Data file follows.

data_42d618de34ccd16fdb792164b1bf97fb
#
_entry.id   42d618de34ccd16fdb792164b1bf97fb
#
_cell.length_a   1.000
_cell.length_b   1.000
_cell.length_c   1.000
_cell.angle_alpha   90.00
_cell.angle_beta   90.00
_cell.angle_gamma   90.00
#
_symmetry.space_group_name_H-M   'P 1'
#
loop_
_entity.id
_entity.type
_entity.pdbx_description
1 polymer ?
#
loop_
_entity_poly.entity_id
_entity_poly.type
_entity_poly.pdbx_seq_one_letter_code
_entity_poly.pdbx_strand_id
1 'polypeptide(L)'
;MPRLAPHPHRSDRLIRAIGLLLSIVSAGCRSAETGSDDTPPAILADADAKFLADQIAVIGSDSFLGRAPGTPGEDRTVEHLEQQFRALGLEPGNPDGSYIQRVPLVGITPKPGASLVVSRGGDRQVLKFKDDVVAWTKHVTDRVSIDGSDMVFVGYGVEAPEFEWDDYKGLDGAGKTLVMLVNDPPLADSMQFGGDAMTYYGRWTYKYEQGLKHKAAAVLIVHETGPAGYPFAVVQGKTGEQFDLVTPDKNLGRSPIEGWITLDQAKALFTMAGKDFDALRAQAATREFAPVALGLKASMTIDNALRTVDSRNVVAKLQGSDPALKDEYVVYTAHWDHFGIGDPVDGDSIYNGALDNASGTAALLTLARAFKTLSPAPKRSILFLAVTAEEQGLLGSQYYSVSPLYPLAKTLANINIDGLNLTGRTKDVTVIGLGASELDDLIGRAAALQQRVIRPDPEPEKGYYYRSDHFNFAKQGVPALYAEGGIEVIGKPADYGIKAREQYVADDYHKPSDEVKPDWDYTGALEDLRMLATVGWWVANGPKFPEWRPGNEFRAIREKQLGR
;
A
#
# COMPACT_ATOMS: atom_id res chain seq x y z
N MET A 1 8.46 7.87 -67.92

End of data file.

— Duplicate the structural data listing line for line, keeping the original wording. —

data_42d618de34ccd16fdb792164b1bf97fb
#
_entry.id   42d618de34ccd16fdb792164b1bf97fb
#
_cell.length_a   1.000
_cell.length_b   1.000
_cell.length_c   1.000
_cell.angle_alpha   90.00
_cell.angle_beta   90.00
_cell.angle_gamma   90.00
#
_symmetry.space_group_name_H-M   'P 1'
#
loop_
_entity.id
_entity.type
_entity.pdbx_description
1 polymer ?
#
loop_
_entity_poly.entity_id
_entity_poly.type
_entity_poly.pdbx_seq_one_letter_code
_entity_poly.pdbx_strand_id
1 'polypeptide(L)'
;MPRLAPHPHRSDRLIRAIGLLLSIVSAGCRSAETGSDDTPPAILADADAKFLADQIAVIGSDSFLGRAPGTPGEDRTVEHLEQQFRALGLEPGNPDGSYIQRVPLVGITPKPGASLVVSRGGDRQVLKFKDDVVAWTKHVTDRVSIDGSDMVFVGYGVEAPEFEWDDYKGLDGAGKTLVMLVNDPPLADSMQFGGDAMTYYGRWTYKYEQGLKHKAAAVLIVHETGPAGYPFAVVQGKTGEQFDLVTPDKNLGRSPIEGWITLDQAKALFTMAGKDFDALRAQAATREFAPVALGLKASMTIDNALRTVDSRNVVAKLQGSDPALKDEYVVYTAHWDHFGIGDPVDGDSIYNGALDNASGTAALLTLARAFKTLSPAPKRSILFLAVTAEEQGLLGSQYYSVSPLYPLAKTLANINIDGLNLTGRTKDVTVIGLGASELDDLIGRAAALQQRVIRPDPEPEKGYYYRSDHFNFAKQGVPALYAEGGIEVIGKPADYGIKAREQYVADDYHKPSDEVKPDWDYTGALEDLRMLATVGWWVANGPKFPEWRPGNEFRAIREKQLGR
;
A
#
# COMPACT_ATOMS: atom_id res chain seq x y z
N MET A 1 8.46 7.87 -67.92